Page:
For Marikina evacuees, leaving pets behind is not an option
When murky floodwaters began to rapidly rise inside her house at Barangay Tumana, Marikina City, on Saturday, Julie Gercayer did not waste time gathering her family and fleeing to the nearest evacuation center.
Along with a handful of clothes and other belongings, the single mother and her four children also carried two of their most prized possessions – their dogs, Jack and Choo-choo.
For Gercayer, leaving the two dogs behind was never an option.
“They are part of our family. I can’t bear to leave them,” the 39-year-old massage therapist told the Inquirer on Monday inside the evacuation site at H. Bautista Elementary School.
“Even though they can’t speak, I know they also feel afraid and hungry, just like us,” she said.
In just a couple of hours on Saturday, heavy monsoon rains lashed Metro Manila and nearby provinces, bringing floods to many areas.
H. Bautista Elementary School housed the second largest number of evacuees.
By Monday morning, there were over 3,600 people, mostly from Barangay Tumana, one of Marikina City’s most flood-prone areas.
Here, Jack and Choo-choo joined around 20 other dogs, whom their owners had also saved from rising floodwaters.
Marikina City is no stranger to disasters, having been devastated by Tropical Storm “Ondoy” in September 2009.
Government officials and residents said their experiences then taught them more about disaster preparedness and response, including caring for pets.
Even before people were forcibly evacuated, the Marikina government distributed at least 10 collapsible dog cages to over 20 evacuation centers in the city.
“Before, people would bring their dogs inside the classrooms in the evacuation centers,” Manuel Carlos, head of the city veterinary office, told the Inquirer. “With the cages, we can avoid the spread of diseases among dogs and their owners, and also keep them secure.”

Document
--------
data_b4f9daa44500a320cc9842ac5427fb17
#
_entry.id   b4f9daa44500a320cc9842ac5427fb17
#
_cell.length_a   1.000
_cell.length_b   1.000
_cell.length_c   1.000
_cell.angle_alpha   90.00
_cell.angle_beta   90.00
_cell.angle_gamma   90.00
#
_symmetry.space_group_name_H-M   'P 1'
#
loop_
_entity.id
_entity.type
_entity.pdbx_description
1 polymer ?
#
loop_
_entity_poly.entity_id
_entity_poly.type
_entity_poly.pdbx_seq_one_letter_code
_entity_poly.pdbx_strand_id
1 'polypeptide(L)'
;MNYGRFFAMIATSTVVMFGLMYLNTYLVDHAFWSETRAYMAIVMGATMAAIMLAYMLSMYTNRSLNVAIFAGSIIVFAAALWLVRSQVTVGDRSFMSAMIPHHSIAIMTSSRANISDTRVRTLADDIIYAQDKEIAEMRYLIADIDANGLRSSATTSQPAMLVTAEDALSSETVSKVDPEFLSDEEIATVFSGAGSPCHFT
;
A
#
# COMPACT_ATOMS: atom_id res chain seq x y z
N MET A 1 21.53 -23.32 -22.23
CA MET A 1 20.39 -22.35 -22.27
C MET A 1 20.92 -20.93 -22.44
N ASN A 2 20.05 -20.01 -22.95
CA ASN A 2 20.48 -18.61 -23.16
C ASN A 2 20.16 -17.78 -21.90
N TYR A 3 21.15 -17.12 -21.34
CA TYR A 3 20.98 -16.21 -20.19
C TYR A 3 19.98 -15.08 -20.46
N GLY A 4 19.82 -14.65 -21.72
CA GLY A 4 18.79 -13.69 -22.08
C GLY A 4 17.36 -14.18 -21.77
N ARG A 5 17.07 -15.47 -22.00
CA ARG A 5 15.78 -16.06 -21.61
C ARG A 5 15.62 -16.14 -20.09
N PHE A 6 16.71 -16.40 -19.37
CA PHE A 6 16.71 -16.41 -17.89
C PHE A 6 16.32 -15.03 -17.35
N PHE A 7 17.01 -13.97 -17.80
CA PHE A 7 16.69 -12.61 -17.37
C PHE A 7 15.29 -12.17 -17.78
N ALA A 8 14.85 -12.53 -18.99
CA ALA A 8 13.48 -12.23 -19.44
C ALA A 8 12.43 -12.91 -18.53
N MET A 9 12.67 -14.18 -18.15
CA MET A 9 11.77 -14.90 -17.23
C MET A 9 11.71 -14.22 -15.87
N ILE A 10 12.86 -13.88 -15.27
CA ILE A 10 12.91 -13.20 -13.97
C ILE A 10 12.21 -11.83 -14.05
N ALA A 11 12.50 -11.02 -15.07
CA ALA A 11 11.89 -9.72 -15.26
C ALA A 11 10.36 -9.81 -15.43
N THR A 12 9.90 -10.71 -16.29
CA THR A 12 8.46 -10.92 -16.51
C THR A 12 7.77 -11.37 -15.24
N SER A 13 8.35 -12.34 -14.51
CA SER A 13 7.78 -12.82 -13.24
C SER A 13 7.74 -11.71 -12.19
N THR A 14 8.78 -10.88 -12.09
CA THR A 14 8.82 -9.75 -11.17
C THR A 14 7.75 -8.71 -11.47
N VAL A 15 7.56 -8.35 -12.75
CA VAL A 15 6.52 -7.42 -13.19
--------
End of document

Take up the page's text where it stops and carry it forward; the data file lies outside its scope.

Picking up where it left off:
Personnel of the city veterinary office regularly visit evacuation sites to check on animals and also conduct rescues of stranded or lost pets.
“After Ondoy, we distributed flyers to inform residents on how to care for their pets during the rainy season,” Carlos said. “People here are aware, because we already include pets in our disaster preparedness programs.”
As the local government turned its focus to relief and rehabilitation efforts, Carlos now heads the preparation of hot meals to be distributed to over 20,000 evacuees across the city. He noted that also included in the head count for meal preparation were the rescued pets.
Share and share alike
At the Marikina Sports Center, the center of the relief operations, hundreds of volunteers from different cities were busy cooking rice and various viands, from adobo to “caldereta.”
“We don’t distribute dog food because most of these pets are from areas where they are not usually fed with that,” Carlos said. “In our experience, we know that the families will share whatever they have with their pets, no matter how little.”
This sentiment was not lost on Gercayer, whose children have been continuously checking on their furry friends and giving them a portion of their rationed meals.
“They tell me: Ma, don’t forget about Jack and Choo-choo. They also have to eat,” she said. “We may have lost many of our things, but at least, we still have them.”
Subscribe to INQUIRER PLUS to get access to The Philippine Daily Inquirer & other 70+ titles, share up to 5 gadgets, listen to the news, download as early as 4am & share articles on social media. Call 896 6000.